My heart is broken, but Italy deserved to win.

Italy scores two in extra time against Germany
DORTMUND, Germany (AP) – With scandal tearing apart the national sport back home, Italy kept plowing through soccer’s premier event Tuesday with a last-minute win just when it seemed a penalty shootout was inevitable.
Fabio Grosso twisted a left-footed shot into the far side of the net with one minute of extra time remaining, then Alessandro Del Piero clinched the 2-0 win in injury time with a counterattacking goal as Germany pressed desperately to equalize.
“We deserved it,” Grosso said. “We have a great group. We’ve beaten some very good teams. Now we’re going to celebrate reaching the final with all our well-wishers.”
The swiftness of the goals was stunning – three-time champion Germany had pressured for the game’s last hour and slowly stretched the tight Italian defence. But Italy, which has allowed only an own-goal in six games at this year’s tournament, held off the hosts and attacked from the start of extra time.
Now the Italians head to Berlin for Sunday’s final in search of a fourth trophy of their own. They’ll play the winner of Wednesday’s Portugal-France match in their sixth World Cup final.
“I can honestly say Italy deserved to win,” Italy coach Marcelo Lippi said. “We controlled the play more than Germany did and, in the end, we got these two great goals, which allowed us to avoid the roulette of a penalty shootout.”
In handing the Germans their first loss in 15 games at Dortmund, the Azzurri also remained undefeated in five World Cup meetings with Germany – this was their third win to go with two draws.
The deciding goal seemed to come out of nowhere.
Italy’s reserves rushed onto the field after Grosso took a brilliant tap pass from Andrea Pirlo in the box and curled his shot beyond the leaping reach of goalkeeper Jens Lehmann and just inside the post.
With the hosts pushing forward in desperation, the Italians struck again on a two-on-one break. Del Piero finished with a right-footed blast into the top of the net just before the whistle sounded.
The Italians, who last won the World Cup in 1982, mobbed each other and rolled around on the field as their fans in a sliver of the stadium jumped in delight, waving the green, white and red flags in ecstasy.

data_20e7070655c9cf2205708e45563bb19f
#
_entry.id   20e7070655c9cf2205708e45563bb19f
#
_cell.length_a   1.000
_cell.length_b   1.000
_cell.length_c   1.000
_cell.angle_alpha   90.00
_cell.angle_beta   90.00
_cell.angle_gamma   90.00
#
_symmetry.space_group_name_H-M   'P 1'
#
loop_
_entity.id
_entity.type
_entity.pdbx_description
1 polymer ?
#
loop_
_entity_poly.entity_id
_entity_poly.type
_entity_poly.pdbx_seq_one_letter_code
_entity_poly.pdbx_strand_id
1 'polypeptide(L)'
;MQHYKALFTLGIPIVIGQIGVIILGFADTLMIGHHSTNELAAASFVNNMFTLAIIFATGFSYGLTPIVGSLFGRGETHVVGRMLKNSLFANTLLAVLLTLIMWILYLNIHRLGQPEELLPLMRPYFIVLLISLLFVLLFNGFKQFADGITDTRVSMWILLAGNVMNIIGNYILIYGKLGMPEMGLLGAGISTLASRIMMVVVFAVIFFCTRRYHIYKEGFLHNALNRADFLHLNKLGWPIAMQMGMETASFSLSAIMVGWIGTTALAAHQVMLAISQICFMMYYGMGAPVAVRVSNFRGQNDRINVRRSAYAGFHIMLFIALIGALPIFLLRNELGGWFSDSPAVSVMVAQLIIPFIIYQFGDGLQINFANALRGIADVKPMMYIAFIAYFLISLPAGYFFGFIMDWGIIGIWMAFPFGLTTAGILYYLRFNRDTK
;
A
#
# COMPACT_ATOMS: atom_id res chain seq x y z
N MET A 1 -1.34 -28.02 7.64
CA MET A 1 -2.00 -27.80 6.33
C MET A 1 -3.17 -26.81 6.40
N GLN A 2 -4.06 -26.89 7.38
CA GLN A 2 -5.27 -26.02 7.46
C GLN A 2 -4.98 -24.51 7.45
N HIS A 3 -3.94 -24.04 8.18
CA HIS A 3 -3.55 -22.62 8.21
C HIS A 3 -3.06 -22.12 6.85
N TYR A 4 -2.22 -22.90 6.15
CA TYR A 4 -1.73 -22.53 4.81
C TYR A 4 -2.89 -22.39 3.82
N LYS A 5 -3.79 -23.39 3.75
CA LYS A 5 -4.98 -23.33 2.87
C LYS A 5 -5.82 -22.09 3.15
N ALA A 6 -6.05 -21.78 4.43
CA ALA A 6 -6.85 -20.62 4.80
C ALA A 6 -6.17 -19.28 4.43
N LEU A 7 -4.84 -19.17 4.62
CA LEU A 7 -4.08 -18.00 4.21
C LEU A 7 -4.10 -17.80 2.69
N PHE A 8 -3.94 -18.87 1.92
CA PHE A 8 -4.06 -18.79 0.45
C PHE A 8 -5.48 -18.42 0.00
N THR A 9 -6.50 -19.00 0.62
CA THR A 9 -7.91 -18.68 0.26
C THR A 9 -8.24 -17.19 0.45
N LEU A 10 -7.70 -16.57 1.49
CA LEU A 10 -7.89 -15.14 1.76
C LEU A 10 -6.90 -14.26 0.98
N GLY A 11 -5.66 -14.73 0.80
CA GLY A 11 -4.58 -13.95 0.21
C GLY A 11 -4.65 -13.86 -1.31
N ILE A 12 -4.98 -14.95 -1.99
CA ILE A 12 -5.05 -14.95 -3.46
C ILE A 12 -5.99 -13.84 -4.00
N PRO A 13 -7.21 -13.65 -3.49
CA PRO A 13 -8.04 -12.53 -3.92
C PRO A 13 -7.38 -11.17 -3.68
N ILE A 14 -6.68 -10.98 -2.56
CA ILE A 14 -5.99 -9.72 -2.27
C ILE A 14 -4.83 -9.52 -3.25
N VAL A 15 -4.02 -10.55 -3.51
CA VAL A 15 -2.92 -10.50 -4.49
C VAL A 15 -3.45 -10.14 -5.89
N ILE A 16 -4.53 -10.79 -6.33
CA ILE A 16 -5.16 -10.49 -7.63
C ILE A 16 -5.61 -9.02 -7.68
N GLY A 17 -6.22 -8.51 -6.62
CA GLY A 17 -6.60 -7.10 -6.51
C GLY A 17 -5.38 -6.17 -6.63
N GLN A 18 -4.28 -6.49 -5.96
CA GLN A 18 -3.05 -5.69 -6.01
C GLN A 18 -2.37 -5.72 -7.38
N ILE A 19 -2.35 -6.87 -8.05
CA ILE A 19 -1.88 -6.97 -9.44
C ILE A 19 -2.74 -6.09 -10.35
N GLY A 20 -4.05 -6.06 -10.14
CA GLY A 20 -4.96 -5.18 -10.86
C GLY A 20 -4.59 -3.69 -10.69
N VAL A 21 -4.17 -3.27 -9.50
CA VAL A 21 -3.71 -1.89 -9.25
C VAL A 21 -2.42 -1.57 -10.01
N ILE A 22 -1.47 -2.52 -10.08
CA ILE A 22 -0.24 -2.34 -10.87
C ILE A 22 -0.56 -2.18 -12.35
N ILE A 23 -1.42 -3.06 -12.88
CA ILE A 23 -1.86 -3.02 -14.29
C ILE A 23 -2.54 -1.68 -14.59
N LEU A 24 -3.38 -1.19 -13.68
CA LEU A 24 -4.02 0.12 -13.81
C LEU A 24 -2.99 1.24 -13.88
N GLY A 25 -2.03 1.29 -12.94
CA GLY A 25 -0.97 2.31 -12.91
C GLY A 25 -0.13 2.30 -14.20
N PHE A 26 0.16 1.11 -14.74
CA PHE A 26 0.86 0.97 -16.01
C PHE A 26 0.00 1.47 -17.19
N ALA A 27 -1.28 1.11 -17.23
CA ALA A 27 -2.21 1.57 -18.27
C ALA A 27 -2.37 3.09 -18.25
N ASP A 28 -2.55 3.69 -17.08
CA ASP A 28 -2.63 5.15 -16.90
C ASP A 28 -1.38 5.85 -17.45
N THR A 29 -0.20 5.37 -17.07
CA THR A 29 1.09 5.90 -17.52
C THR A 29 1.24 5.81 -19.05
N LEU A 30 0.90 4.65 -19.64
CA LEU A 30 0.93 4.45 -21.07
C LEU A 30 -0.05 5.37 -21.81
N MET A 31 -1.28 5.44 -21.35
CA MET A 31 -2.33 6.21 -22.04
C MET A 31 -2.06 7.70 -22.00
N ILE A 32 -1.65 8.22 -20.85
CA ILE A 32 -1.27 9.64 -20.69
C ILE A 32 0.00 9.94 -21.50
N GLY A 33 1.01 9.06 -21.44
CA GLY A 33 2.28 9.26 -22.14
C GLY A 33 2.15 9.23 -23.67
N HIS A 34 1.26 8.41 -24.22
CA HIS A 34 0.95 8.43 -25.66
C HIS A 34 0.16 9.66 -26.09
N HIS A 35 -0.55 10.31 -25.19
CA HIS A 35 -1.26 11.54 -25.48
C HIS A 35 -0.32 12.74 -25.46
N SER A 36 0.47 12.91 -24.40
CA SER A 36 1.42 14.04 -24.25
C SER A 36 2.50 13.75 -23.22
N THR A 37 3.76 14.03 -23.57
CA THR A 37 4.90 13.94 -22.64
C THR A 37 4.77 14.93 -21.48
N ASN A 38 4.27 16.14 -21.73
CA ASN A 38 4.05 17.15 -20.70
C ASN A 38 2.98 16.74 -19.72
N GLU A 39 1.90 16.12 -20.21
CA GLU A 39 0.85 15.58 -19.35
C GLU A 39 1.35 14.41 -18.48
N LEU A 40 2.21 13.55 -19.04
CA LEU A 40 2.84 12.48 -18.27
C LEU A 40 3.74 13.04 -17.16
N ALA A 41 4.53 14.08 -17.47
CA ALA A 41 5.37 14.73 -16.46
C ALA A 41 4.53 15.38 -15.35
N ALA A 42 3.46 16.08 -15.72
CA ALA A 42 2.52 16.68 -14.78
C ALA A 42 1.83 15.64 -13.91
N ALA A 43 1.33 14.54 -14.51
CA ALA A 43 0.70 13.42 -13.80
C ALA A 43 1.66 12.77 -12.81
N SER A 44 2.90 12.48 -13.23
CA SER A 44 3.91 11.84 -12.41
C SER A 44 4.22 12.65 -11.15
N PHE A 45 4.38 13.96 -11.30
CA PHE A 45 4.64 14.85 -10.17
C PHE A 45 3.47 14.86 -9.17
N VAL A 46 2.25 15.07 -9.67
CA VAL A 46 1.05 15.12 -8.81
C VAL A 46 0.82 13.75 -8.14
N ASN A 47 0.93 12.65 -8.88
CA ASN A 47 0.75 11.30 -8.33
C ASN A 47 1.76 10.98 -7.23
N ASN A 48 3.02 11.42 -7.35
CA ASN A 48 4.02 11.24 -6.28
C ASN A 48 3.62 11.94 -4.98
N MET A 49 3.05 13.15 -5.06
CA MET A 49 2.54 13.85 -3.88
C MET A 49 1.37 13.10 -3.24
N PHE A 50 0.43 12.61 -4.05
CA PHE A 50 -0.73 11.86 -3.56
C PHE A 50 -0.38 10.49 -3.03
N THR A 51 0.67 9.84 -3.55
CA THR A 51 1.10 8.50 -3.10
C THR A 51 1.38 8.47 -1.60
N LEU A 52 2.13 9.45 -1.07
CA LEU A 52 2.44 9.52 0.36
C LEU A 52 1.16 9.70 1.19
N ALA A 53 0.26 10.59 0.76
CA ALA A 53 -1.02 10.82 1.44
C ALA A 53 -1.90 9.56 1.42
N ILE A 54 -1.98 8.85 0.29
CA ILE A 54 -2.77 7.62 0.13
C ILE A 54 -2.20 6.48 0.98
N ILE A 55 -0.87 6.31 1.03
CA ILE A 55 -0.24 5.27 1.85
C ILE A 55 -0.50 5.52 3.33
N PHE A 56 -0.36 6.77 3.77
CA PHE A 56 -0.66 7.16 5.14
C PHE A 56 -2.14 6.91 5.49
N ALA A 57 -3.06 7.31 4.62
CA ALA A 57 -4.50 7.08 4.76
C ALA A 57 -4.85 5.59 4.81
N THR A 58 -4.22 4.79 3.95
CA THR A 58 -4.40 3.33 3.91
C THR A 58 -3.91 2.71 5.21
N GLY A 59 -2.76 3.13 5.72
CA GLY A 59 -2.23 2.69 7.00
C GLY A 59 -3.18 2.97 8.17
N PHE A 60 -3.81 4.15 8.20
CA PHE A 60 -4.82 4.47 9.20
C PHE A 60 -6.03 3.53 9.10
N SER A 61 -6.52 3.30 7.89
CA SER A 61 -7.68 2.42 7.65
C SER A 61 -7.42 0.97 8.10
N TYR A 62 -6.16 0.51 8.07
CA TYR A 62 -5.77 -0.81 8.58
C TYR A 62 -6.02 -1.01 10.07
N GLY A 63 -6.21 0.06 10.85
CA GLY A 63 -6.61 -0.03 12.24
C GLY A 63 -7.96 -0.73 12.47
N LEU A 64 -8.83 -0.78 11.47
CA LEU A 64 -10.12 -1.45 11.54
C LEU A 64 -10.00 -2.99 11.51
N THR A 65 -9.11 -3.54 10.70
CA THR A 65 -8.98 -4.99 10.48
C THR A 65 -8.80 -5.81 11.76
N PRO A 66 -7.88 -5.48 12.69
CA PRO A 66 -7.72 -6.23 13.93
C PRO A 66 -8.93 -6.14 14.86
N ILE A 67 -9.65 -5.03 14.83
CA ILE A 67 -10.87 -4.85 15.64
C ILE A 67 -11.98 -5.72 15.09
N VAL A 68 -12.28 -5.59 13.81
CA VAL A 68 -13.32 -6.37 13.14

“We have beaten a very strong team,” Del Piero said. “They could have scored first on a couple of occasions. But we’ve done it. It’s a fantastic feeling.”
What the Italians have faced off the field could easily have sapped them of their resolve. Their domestic league match-fixing scandal reached new heights Tuesday when a prosecutor urged the demotion of four Serie A teams for which many of Italy’s players star. Every Italian team member plays at home – and 13 of the 23 play for the teams under investigation.
While the Italians celebrated, the Germans collapsed in dismay.
“It’s bitter to lose like that,” Germany defender Philipp Lahm said. “We had set ourselves the target of reaching the semifinals, but once you’ve reached that you want to go all the way.”
The home crowd lingered to cheer their players, who were supposed to be too young and inexperienced to challenge for this trophy. Instead, coach Juergen Klinsmann’s entertaining squad performed superbly, and the crowd sang to them and chanted their names and “Deutschland, Deutschland” after the match.
Captain Michael Ballack and several others cried as they left the field, defeated, but unashamed.
“It was an even game,” Germany striker Miroslav Klose said. “Compliments to the Italians, they took advantage of their fast breaks. We can be proud of our young team.”
Italy is unbeaten in 24 games as it heads to its first World Cup title game since losing to Brazil in 1994.
Germany will play in the third-place game Saturday in Stuttgart.
“The boys are sitting there and have a bitter pill to swallow,” said Klinsmann, who won the 1990 World Cup played in Italy. “It hurts terribly.”
Klinsmann’s contract with Germany runs out at the end of the tournament and he has been vague about his future. There have been reports that the U.S. Soccer Federation has approached him to become coach of the United States.
Klinsmann chose to continue living in California until shortly before the World Cup and he won’t be resettling in Germany despite such calls from many German soccer officials.
“I really hope that Klinsmann will continue. He left a big influence on this team, the players trust him,” said Franz Beckenbauer, the president of the organizing committee who won the title as player in 1974 at home and as coach in 1990. “They should mature until the European championship in two years.”